An exciting title, huh?
I remember sitting at the dinner table one night in Parma Heights, Ohio, when I was a young, quirky, sixteen year old (not much has changed since). I sat thinking about Christianity after reading a book entitled ‘Power for Living,’ which I received free after calling a toll-free number on the television…and I thought how there were parts that I simply didn’t buy into. Why didn’t my pets go to heaven with me? If my older brother continued to disassociate himself from Christianity, would he really be damned to eternal punishment? And who is God anyways? I thought to myself that there must be people like me out there in the world, but are they Christian? I just have to find them.
College was much the same frustration with being a Christian. I found myself surrounded by people who loved me and called me ‘brother’ in a Christian fellowship group at the College of Wooster in Ohio, but I still felt like a fake if they were to ask me how I really felt about many parts of Christianity. New questions came to mind as I read the Bible more intently: if the Bible is true, then why is it filled with all of these crazy stories in the Old Testament? Why would God kill so many people? If there were so many miracles back in the days of Jesus, why don’t they happen today?
And then, thank God, I was able to take my first Religious Studies class. It was an introduction into the world religions, and it was taught by an Indian professor who was raised Hindu, although professed to be a Methodist Christian, while at the same time greatly interested in Zen Buddhism…and I was hooked. I ended up majoring in Religious Studies, consuming everything I could get my hands on. My senior year I took my first Christian theology class taught by a Mennonite farmer. I was introduced to Walter Rauschenbusch, James Cone…and Paul Tillich, who’s reflections on Christianity seemed to open up my lungs to deep breathes I had not inhaled for years in my faith life. I realized then, that maybe there is a place for me within the Christian Church after all.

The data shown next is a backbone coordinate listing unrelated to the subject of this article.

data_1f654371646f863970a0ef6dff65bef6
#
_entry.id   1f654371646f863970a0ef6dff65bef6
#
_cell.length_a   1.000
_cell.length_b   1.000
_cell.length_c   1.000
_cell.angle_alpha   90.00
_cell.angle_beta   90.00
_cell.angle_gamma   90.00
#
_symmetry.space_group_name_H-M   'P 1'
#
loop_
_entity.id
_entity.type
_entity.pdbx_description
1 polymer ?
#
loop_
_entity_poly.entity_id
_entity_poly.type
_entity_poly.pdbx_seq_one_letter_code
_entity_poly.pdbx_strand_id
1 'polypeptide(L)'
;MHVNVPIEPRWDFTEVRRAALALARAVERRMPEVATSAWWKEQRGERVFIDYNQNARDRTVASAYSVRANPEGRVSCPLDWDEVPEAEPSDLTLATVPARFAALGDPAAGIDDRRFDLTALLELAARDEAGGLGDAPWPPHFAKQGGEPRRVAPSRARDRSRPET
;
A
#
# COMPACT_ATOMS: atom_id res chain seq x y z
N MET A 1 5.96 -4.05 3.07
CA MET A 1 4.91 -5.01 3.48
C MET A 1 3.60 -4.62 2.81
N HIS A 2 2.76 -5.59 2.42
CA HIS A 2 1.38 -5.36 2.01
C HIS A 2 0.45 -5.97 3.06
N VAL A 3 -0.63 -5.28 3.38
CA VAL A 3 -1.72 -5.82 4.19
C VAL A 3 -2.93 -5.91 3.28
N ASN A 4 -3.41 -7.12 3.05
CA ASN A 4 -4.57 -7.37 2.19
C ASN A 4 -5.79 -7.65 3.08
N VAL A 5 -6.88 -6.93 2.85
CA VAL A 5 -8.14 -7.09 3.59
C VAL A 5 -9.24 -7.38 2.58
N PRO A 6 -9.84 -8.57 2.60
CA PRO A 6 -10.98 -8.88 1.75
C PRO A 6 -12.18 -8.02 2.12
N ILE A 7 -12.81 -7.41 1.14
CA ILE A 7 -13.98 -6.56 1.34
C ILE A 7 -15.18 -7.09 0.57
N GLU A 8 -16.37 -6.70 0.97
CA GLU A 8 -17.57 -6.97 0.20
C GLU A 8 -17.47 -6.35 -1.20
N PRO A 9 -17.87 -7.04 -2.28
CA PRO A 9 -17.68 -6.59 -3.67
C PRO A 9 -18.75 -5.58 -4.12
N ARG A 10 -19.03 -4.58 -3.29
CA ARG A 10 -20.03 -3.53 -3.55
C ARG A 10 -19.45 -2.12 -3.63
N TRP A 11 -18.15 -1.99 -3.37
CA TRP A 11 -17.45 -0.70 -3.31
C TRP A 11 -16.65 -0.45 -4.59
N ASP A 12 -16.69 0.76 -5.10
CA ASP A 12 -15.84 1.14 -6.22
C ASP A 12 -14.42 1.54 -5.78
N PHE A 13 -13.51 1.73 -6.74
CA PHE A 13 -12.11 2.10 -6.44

Almost ten years later I am currently finishing a book by Bishop John Spong entitled ‘Why Christianity Must Change or Die’ (1999; Harper San Francisco). As I mentioned in the previous ‘Beacon,’ Bishop Spong served the church during times of desegregation, women’s rights, new global awareness, and one of the issues that the PC(USA) continues to debate, human sexuality. Spong’s book was yet another breath of fresh air in my Christian formation. As my spiritual walk continues to places that I have yet to tread, I discover even more questions and insights that have led to further internal conflict with the theology of the Christian Church. Spong poignantly borrows from our faith tradition and describes this as ‘a believer in exile’ for those who no longer can honestly remain where they are. A choice has to be made: one must walk away from a faith tradition that fails them, or one’s faith must grow and evolve. Spong writes, ‘I think the time has come for the Church to invite its people into a frightening journey into the mystery of God and to stop proclaiming that somehow the truth of God is still bound by either our literal scriptures or our literal creeds’ (p.21).
I realize that this book may not resonate with everyone. Some may read this book and simply dismiss it as mere theological philosophy or even blasphemous. However, what I embrace about our Presbyterian Christian heritage is that it allows for such conversations to take place, and empowers those who are willing step out on a ledge and claim that ‘God alone is Lord of the conscience’ (Book of Order G-1.0301). If you are having similar questions, struggles, or doubts, I want you to know that you’re not alone. I believe there is not only room for such discussion and discernment within the church, but there is a need for such discussion in our congregations if we are to continue to faithfully witness to the Good News of God’s salvation in Christ Jesus.